Together with my colleague Marc Slors, I was invited as a guest editor for a special issue of ANTW, the Dutch Journal for Academic Philosophy. We titled the special issue ‘The new neurophilosophy’, and you can read our editorial article (in Dutch) here (and the abstract below).
Articles in this special issue feature topics such as the self, free will, representations, neurolaw, explanations in cognitive neuroscience, and cognitive ontology.
The New Neurophilosophy: An Introduction to the ANTW special issue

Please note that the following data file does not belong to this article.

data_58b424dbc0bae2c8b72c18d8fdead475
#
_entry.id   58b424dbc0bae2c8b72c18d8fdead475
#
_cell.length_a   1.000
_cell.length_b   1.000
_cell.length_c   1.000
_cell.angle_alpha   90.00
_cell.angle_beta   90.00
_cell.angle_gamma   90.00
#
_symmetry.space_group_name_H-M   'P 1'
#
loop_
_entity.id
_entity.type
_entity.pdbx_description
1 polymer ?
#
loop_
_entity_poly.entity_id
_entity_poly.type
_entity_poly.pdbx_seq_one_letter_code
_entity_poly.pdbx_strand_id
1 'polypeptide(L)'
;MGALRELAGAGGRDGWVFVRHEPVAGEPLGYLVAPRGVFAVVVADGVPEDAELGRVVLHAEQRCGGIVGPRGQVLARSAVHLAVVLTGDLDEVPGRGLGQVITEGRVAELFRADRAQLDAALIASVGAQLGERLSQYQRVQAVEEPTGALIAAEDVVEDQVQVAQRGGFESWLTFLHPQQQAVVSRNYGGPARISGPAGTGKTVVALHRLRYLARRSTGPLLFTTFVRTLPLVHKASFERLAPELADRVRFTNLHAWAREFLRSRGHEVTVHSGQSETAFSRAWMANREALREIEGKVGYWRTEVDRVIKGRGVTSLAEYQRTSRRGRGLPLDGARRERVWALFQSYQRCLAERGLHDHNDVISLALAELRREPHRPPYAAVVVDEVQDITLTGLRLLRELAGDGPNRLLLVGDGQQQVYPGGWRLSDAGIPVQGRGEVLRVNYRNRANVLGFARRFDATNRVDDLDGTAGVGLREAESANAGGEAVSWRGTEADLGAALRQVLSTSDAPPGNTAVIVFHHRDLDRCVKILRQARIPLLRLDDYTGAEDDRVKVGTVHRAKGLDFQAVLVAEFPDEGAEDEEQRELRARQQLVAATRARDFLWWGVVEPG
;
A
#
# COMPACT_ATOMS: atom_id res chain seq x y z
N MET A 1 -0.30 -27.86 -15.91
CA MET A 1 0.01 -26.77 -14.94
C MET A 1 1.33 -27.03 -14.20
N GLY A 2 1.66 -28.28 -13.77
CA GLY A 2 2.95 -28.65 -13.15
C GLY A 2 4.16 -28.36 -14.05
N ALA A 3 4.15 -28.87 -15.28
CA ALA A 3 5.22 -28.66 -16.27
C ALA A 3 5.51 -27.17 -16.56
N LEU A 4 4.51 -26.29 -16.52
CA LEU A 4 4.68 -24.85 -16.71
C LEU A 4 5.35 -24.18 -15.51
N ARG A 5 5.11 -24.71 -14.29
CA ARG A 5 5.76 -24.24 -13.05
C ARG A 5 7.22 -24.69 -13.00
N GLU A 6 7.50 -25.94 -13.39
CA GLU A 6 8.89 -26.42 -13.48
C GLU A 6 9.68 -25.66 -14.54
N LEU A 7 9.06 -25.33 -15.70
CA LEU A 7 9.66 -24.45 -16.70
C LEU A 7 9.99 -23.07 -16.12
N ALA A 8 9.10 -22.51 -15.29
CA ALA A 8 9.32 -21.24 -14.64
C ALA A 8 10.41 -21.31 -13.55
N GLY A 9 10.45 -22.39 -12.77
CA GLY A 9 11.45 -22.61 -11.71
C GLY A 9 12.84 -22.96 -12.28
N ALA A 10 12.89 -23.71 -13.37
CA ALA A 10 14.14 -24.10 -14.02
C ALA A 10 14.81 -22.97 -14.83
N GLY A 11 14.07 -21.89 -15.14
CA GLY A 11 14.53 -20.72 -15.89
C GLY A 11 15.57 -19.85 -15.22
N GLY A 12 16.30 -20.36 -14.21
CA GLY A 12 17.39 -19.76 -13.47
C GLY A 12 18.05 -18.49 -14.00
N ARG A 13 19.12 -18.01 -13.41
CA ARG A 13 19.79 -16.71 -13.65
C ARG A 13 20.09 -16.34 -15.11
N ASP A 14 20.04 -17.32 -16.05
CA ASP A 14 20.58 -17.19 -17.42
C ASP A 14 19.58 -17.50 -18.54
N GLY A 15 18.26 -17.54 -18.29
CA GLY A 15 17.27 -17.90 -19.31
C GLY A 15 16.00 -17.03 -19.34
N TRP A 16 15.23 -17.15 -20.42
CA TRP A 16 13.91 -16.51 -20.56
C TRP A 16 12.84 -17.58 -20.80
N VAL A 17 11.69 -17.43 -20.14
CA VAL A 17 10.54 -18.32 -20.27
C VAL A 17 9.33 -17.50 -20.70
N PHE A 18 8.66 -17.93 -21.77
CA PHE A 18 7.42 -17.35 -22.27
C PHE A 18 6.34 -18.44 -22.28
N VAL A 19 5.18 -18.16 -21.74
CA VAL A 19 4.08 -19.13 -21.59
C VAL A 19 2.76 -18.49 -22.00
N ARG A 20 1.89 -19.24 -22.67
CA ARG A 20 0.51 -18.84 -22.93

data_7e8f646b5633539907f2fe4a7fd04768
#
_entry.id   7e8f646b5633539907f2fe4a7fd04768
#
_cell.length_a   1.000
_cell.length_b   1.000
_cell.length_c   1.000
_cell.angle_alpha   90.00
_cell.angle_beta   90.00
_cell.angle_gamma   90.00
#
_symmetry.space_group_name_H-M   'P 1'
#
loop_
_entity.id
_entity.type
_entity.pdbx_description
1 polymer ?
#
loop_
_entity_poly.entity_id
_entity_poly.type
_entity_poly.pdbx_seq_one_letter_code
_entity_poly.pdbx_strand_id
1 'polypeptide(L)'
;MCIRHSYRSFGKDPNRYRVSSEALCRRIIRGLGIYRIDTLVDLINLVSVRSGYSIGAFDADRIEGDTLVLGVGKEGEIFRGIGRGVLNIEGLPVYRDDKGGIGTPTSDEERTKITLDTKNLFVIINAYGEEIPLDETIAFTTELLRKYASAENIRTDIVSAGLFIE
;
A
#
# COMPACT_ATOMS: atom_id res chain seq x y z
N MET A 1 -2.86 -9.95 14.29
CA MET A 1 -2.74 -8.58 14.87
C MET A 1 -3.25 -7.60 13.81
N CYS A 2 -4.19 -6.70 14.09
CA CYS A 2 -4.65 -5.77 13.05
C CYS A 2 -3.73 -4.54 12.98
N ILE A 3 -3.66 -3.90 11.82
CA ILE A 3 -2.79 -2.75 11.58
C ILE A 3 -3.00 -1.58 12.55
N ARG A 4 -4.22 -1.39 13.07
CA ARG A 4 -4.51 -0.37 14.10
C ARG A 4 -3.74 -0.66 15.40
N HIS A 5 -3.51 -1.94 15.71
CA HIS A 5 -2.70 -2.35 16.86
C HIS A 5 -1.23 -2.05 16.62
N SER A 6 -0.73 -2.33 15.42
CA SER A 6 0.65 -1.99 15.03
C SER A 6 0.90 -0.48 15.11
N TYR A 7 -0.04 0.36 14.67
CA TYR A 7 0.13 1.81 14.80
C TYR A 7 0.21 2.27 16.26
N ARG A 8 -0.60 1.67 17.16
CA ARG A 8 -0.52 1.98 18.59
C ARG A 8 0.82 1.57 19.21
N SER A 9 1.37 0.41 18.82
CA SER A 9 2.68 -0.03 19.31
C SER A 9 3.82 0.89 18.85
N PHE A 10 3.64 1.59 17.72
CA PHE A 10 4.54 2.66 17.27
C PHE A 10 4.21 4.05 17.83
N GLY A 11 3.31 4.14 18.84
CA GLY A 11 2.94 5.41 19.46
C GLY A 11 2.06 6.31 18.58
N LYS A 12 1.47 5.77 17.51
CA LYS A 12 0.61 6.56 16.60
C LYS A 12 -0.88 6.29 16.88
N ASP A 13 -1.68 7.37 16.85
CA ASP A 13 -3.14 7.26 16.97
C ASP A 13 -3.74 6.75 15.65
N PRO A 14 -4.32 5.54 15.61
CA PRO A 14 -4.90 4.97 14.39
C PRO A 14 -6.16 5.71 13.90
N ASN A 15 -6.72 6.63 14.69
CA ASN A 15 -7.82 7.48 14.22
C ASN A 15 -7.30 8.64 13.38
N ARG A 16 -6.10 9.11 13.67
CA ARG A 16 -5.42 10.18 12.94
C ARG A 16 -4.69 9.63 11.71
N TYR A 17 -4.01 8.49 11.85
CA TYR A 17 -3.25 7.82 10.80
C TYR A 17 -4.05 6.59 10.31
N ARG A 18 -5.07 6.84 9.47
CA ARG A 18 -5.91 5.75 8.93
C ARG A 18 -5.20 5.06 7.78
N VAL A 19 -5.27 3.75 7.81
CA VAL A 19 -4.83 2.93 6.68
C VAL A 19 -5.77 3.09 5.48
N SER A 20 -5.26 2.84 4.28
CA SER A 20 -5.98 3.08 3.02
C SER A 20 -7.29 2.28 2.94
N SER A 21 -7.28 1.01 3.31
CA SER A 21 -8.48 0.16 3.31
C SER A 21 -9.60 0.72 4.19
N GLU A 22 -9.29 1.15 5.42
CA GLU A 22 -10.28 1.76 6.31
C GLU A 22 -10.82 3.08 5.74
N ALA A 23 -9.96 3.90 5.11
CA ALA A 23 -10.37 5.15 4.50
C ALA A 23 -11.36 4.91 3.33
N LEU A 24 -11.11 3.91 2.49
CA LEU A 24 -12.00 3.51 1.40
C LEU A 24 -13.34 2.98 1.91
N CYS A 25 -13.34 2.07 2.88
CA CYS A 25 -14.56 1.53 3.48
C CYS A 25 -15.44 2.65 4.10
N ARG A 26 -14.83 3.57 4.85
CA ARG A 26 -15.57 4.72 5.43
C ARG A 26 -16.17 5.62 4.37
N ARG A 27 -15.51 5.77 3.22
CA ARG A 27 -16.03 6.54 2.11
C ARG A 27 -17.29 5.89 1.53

Contemporary neurophilosophy is more pragmatic than the early neurophi- losophy of the 1980’s. It features two implicit ideas: First, commonsense cog- nitive concepts (CCC’s) like‘free will’,‘thoughts’,‘consciousness’,‘attention’and ‘self’, belong to a variety of disciplines and cannot be appropriated by either philosophy or cognitive neuroscience. Second, the description of biological processes in the brain and the description of behavioral processes by CCC’s are so far removed from each other that a simple reduction, or even a relation of implementation between them, is implausible. What is needed instead, is a relation of interpretation: which cognitive concepts should be used to describe specific brain processes is not fixed in advance but the outcome of an ongoing negotiation between common sense practice, philosophy, and cognitive neuroscience. All articles in this special issue shed light on these two key ideas that characterize a new neurophilosophy.